Allshouse keeps track of those ideas. She also collects data from surveys of parents that ask whether their child visited the ER in the last three months or missed school because of illness during that period. They also ask whether the parent missed work because their child was ill, felt they spent enough time with the physician or nurse during clinic visits, received help obtaining referrals, got the results of specialist visits, and received care plans for their children.

At the Owatonna Clinic, for example, survey responses showed the percentage of parents and children who missed school or work because of the child’s illness fell from 65 percent at the beginning of 2006 to 57 percent at the end of 2007. The number of unplanned ER visits fluctuated during that period. “If they are [in the hospital], they’re in our hospital, which is closer to home and less expensive than the tertiary care hospital,” Rahrick notes. In addition, the percentage of parents who said the doctor or nurse always explained things in a way they understood increased from 95 percent in early 2006 to 100 percent at the end of 2007, those who said the doctor always discussed the results of specialist visits increased from 33 percent to 80 percent during the same period, and the percentage who said they received help from the clinic getting special services or equipment increased from 50 percent to 75 percent.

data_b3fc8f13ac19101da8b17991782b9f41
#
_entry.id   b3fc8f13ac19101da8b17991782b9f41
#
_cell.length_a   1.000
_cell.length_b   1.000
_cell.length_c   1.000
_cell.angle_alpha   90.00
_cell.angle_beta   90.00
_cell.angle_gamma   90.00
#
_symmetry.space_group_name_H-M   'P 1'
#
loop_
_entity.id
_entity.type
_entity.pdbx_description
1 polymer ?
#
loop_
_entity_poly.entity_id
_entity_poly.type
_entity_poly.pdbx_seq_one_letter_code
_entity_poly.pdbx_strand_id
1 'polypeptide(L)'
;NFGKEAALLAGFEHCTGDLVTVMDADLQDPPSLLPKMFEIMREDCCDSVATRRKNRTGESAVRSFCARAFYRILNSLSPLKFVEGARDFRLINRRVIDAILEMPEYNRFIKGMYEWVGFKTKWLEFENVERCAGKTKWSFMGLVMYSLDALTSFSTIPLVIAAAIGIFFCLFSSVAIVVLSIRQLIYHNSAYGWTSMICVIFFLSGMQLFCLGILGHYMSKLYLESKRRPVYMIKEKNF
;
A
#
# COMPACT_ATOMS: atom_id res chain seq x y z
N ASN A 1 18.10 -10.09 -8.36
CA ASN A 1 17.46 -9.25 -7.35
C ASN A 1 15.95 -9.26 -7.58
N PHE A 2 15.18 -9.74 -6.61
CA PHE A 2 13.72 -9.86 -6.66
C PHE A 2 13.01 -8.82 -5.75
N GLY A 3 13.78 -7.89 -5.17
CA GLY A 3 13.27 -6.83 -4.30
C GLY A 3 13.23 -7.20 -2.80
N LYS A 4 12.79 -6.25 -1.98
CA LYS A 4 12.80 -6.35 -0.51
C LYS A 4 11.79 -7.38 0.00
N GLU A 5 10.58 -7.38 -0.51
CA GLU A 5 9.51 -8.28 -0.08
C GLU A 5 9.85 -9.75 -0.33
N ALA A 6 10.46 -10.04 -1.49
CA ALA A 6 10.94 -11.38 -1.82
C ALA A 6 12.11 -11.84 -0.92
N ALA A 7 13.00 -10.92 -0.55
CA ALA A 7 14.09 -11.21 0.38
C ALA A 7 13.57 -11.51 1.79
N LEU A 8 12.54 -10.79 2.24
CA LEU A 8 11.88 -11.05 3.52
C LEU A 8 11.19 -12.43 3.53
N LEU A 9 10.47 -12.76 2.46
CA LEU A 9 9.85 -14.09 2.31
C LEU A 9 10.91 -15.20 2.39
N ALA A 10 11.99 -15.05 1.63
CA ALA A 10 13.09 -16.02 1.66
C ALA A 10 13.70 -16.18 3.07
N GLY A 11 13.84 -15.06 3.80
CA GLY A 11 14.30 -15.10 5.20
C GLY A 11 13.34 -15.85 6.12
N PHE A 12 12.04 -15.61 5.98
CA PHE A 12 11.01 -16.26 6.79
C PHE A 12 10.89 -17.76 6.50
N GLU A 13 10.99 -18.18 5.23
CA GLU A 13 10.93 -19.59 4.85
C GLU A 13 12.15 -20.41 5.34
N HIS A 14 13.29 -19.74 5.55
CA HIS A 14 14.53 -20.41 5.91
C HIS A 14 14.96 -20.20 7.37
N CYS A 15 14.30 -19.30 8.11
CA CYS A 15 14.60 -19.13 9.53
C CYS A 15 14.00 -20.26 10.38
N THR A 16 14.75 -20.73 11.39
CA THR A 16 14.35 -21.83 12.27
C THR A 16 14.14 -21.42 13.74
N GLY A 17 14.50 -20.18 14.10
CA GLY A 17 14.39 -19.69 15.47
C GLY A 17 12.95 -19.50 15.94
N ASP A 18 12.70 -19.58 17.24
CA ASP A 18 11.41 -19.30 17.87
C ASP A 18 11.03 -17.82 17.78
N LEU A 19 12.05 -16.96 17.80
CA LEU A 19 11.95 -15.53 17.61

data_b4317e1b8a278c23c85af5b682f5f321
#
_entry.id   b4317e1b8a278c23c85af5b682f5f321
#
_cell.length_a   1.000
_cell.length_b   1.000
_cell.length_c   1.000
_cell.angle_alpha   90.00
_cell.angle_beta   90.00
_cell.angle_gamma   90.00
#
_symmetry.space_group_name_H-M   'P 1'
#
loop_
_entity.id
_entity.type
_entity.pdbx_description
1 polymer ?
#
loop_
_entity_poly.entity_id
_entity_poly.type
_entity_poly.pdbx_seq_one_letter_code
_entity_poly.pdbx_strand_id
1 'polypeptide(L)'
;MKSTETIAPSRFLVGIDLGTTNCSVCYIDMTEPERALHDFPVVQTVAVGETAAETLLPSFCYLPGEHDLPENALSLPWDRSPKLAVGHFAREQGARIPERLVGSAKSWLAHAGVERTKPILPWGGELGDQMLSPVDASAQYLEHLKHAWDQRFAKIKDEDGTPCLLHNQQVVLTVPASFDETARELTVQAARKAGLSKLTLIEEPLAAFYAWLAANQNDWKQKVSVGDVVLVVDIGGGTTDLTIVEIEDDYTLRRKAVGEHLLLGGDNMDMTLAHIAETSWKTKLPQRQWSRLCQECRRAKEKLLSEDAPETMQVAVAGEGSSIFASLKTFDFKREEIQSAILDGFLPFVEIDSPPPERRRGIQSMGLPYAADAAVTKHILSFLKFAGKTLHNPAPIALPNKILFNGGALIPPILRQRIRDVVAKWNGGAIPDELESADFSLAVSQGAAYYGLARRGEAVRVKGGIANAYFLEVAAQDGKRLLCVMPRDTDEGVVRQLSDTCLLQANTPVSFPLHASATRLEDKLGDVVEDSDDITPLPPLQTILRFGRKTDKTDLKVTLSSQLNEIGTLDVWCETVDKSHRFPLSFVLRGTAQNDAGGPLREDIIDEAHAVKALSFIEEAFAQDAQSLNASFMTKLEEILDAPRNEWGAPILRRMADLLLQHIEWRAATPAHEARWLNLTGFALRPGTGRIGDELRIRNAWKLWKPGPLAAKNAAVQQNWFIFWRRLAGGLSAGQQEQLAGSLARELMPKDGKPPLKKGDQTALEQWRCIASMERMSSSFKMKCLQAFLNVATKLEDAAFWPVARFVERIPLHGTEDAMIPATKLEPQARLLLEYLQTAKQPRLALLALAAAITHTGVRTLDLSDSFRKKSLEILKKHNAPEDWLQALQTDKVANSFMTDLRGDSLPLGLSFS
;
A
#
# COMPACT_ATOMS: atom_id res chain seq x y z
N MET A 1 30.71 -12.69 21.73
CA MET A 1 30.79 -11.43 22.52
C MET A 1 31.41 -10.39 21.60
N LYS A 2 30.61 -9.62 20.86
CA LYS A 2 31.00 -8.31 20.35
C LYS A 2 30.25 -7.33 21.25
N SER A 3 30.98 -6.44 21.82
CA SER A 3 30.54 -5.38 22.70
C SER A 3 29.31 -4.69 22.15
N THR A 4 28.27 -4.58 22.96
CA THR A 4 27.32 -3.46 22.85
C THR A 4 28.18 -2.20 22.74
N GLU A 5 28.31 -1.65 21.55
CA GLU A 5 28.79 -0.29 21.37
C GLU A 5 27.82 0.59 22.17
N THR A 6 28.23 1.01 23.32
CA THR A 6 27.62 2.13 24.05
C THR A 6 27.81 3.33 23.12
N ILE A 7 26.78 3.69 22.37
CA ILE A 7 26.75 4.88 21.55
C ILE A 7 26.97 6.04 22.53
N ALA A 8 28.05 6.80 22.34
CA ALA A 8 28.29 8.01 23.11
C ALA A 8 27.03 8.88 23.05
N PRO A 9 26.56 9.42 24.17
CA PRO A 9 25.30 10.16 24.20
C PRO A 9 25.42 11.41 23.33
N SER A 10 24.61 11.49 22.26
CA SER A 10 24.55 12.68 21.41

Not all benefits of the medical home approach show up in the data, however. Since she started taking part in the initiative, Rahrick says she enjoys her work more. “There is so much satisfaction in being able to help these families. You really do develop relationships,” she says, describing how she emails parents just to see how things are going and has noticed some parents calling her less often because their kids experience fewer crises as a result of their care being better coordinated.

The Future of Primary Care?
Physician satisfaction is one reason why some see the medical home approach as the future of primary care. It’s also being touted as a way to improve the quality and efficiency of health care. During the last five years, the American Academy of Family Physicians, the American College of Physicians, and the Minnesota Chapter of the American Academy of Pediatrics, the Minnesota Academy of Family Physicians, and the Minnesota Medical Association have endorsed the idea. During the 2008 state legislative session, both the House and Senate included elements of medical home in health care reform bills.